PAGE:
NEMP About Us Reports Access Tasks Forum Comment Probe Studies Search

Index of Annual NEMP Samples
of Schools and Students

cycle1 1995
cycle1 1999
cycle1 2003
cycle1 2007


Jeffrey K. Smith

Emeritus Director:


Educational Assessment
Research Unit
University of Otago,
Box 56, Dunedin 9054,
New Zealand

Toll free : 64 0800 808 561
Fax : 64 03 479 7550

Email :


2007 Reports
Now Available from NEMP

Order your hard copies

2007 Reports Online
Visual Arts
Graphs, Tables & Maps



2002 Reports

Main samples
In 2002, 2868 children from 249 schools were in the main samples to participate in national monitoring. Half were in year 4, the other half in year 8. At each level, 120 schools were selected randomly from national lists of state, integrated and private schools teaching at that level, with their probability of selection proportional to the number of students enrolled in the level. The process used ensured that each region was fairly represented. Schools with fewer than four students enrolled at the given level were excluded from these main samples, as were special schools and Mäori immersion schools (such as Kura Kaupapa Mäori).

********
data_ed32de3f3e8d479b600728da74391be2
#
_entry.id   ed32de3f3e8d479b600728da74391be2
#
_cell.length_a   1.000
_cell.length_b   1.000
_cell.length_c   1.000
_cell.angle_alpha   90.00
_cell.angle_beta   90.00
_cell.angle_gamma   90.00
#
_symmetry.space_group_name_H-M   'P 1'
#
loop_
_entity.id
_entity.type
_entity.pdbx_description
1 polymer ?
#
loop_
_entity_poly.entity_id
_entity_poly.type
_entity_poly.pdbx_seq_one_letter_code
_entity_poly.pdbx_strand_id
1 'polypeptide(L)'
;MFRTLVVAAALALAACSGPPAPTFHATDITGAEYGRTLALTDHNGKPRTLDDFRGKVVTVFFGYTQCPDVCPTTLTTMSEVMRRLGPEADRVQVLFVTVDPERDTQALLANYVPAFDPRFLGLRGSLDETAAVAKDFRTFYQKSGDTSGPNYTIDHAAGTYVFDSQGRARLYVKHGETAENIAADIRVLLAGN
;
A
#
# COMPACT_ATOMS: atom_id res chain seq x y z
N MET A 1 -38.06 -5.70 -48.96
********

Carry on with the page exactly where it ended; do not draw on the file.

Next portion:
Early in May 2002, the Ministry of Education provided computer files containing lists of eligible schools with year 4 and year 8 students, organised by region and district, including year 4 and year 8 roll numbers drawn from school statistical returns based on enrolments at 1 March 2002.

From these lists, we randomly selected 120 schools with year 4 students and 120 schools with year 8 students. Schools with four students in year 4 or 8 had about a one percent chance of being selected, while some of the largest intermediate (year 7 and 8) schools had a more than 90 percent chance of inclusion. In the four cases where the same school was chosen at both year 4 and year 8 level, a replacement year 4 school of similar size was chosen from the same region and district, type and size of school.

Additional samples
From 1999 onwards, national monitoring has included additional samples of students to allow the performance of special categories of students to be reported.

To allow results for Pacific students to be compared with those of Mäori students and ‘other’ students, 10 additional schools were selected at year 4 level and 10 at year 8 level. These were selected randomly from schools that had not been selected in the main sample, had at least 15 percent Pacific students attending the school, and had at least 12 students at the relevant year level.